Meka Taulbee

Brightly Colored Energy Drinks

Why not try water

instead?

When choosing your on-the-water cocktail keep in mind the reason you are choosing it. Look at the ingredients and see if it will help you achieve your goal. If you can’t pronounce the ingredient chances are you probably don’t need it! If you are really partial to one of these drinks try diluting it, half and half, with water. Better yet try mixing all natural fruit juice with water. Most importantly stay hydrated. It will lead to less injury and better decisions on the racecourse. Therefore better results! www.laserinternational.org


© Chuck Lantz

The Secrets of Boat Handling

Jon Emmett explains how boat handling can help you win races! Well it is no secret that boat speed can win you races: this is why we are always trying to optimise our boat speed for the expected conditions of a regatta, but boat handling can also help you win races. Just think how many tacks and gybes you do during the course of a regatta and how close the points at the end of a regatta often are! When we are trying to maximise our speed when we are not planing or surfing then we are concentrating on two things. 1. Boat balance: This means the windward/leeward angle of the boat. By constant good use of body weight and correct trimming of the sail then we can keep the boat completely flat. This means we do not need to use our rudder (for example pulling it hard towards us if the boat heels to leeward) to keep going in a straight line. The reason that this is so important is that pulling the rudder when the boat heels , so as to keep the boat going in a straight line, is just making the rudder act as a brake. It slows us down. If you want to prove this to yourself launch the boat and put the foils all the way down and then walk the boat up and down the slipway, it is relatively easy. There is very little resistance to moving the boat. Now push the rudder as hard over one side as it will go and try walking the boat up and down the slipway. I think you would be amazed at how difficult this is. 2. Boat trim: For maximum boat speed we also need the boat to be flat forward/aft. If you had two yachts that were identical in design but one boat was bigger than the other, then the larger boat would be faster as the maximum boat speed is determined by waterline length. So when we are racing we are always trying to maximise waterline length for speed which generally means having the weight around the middle of the boat, although this of course changes with the waves. As we need to move our body forward and back so as to keep the boat in contact with the water rather than “diving” into waves (which may well give you a cockpit full of water) or just as bad “flying” over the waves which makes the boat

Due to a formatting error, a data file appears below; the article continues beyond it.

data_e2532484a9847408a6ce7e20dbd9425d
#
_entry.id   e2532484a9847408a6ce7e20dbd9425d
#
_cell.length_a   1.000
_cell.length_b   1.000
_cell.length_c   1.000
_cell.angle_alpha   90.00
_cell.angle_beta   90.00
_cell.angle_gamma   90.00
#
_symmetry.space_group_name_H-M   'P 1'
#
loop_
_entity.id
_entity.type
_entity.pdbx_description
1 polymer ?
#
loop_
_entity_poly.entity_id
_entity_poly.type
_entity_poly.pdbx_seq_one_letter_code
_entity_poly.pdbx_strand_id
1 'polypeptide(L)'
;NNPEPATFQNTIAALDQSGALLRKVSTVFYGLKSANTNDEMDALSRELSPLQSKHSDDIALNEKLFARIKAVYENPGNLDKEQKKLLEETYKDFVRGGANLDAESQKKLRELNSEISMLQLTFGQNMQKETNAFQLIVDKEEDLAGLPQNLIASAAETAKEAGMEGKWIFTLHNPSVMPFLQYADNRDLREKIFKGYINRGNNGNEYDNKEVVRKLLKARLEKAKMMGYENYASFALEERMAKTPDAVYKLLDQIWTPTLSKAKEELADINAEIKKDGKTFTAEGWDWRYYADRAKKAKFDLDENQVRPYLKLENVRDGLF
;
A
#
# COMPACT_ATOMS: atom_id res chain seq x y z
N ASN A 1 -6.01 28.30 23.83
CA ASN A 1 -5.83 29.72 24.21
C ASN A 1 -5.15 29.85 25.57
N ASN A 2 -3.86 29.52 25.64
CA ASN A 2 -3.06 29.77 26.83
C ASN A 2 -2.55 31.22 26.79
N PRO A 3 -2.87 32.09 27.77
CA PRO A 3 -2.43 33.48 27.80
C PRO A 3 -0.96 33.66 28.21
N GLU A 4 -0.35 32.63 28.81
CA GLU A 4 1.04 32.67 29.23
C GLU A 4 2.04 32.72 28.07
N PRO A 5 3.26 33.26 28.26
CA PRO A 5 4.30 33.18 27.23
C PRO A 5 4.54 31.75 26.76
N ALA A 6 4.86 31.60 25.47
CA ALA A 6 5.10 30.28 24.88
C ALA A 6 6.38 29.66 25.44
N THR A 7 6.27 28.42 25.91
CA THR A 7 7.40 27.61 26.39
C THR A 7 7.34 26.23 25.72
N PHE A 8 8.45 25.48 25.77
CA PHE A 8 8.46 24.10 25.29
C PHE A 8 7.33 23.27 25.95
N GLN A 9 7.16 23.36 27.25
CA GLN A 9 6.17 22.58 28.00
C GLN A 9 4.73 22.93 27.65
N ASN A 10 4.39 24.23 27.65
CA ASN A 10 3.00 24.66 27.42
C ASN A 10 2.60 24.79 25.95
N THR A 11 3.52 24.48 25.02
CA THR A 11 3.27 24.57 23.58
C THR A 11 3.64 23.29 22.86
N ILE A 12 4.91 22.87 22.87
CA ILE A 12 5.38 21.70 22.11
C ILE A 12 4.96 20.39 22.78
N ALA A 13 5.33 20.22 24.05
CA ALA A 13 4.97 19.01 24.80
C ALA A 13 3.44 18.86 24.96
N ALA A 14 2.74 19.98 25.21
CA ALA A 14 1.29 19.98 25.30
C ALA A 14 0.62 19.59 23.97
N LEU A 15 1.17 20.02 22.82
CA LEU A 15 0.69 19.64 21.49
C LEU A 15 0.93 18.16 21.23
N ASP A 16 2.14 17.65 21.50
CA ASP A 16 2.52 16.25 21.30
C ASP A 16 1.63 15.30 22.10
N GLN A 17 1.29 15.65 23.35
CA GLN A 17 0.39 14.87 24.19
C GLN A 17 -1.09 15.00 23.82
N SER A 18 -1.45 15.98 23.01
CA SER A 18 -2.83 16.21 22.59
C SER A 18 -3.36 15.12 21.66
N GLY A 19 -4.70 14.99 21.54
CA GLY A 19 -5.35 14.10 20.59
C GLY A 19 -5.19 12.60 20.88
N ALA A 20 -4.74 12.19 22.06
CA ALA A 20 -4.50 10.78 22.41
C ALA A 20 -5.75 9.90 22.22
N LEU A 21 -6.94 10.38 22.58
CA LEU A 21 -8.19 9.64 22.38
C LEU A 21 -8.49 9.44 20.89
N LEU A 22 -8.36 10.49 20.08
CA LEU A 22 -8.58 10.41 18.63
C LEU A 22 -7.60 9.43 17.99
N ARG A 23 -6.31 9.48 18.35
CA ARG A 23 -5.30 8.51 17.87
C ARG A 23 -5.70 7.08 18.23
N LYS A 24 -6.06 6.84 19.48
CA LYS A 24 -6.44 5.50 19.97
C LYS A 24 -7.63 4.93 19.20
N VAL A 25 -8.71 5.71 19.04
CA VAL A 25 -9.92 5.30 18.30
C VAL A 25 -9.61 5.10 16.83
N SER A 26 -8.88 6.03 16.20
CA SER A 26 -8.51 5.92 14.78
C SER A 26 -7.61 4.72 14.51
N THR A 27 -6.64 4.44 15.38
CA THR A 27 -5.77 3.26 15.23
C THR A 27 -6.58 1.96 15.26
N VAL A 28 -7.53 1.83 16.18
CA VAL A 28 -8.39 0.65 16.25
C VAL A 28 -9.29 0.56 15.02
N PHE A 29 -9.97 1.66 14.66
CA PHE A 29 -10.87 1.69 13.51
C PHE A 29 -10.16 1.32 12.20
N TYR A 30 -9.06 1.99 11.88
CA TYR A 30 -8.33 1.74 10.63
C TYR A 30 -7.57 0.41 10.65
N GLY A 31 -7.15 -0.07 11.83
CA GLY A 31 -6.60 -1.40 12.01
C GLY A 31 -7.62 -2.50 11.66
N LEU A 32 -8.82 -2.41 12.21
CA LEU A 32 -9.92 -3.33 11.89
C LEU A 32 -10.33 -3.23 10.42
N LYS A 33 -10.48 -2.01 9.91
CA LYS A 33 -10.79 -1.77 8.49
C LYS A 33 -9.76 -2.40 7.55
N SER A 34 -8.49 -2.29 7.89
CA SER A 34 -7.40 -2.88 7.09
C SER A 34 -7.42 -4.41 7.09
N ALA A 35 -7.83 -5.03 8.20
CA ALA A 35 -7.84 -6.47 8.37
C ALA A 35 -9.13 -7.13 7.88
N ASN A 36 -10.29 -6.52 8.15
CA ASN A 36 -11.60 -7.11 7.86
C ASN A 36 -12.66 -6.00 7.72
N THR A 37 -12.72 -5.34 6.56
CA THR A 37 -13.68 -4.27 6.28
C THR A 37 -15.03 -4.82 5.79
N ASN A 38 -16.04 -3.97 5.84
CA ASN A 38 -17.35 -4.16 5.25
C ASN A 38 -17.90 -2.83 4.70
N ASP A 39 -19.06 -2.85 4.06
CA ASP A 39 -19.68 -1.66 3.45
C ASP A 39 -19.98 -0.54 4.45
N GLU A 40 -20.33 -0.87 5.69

slam down as it comes back in contact with the water. However we are not always trying to go fast in a straight line. Sometimes we need to turn corners and we want to do this in the most efficient way as possible. Remember the aim is not to tack or gybe as fast as possible (unless you need to for rule reasons) or to come out as fast as possible (regardless of angle) you are simply trying to maximise your progress towards the next mark of the course. Therefore the speed and angle that you tack and gybe may vary considerably with the conditions. So the secrets to boat handling are very obvious, using the two fundamental principles we use for boat speed: 1. Boat balance: Now we want the boat to turn. So we simply use the heel of the boat to turn the boat and let the rudder follow along behind, using as little rudder movement as possible. When we are going in the direction we want to then we bring the boat flat again to maximise straight line speed. So to bear away we heel the boat to windward and to head up we heel the boat to leeward, simple. We can also use the sail to help us by letting the sheet out to help the bear away (although you may need to sheet in rapidly so it is set correctly for when you complete the gybe) or by sheeting in to help head up (although you may need to let the sheet out rapidly if it is really windy, so it is set correctly for when you complete the tack). 2. Trim: In light to medium winds we need to keep the trim forward. Not only does this keep the maximum water line length but by keeping the bow in the water it emphasizes the curve of the boat, making the heeling more effective at turning the boat. However as it gets windy you may like to move backwards in the boat, so the boat is sailing on the flat back section. This will slow down the turn in the upper wind range and downwind will help keep the boat planing if it was already. The rule of thumb is to keep the trim the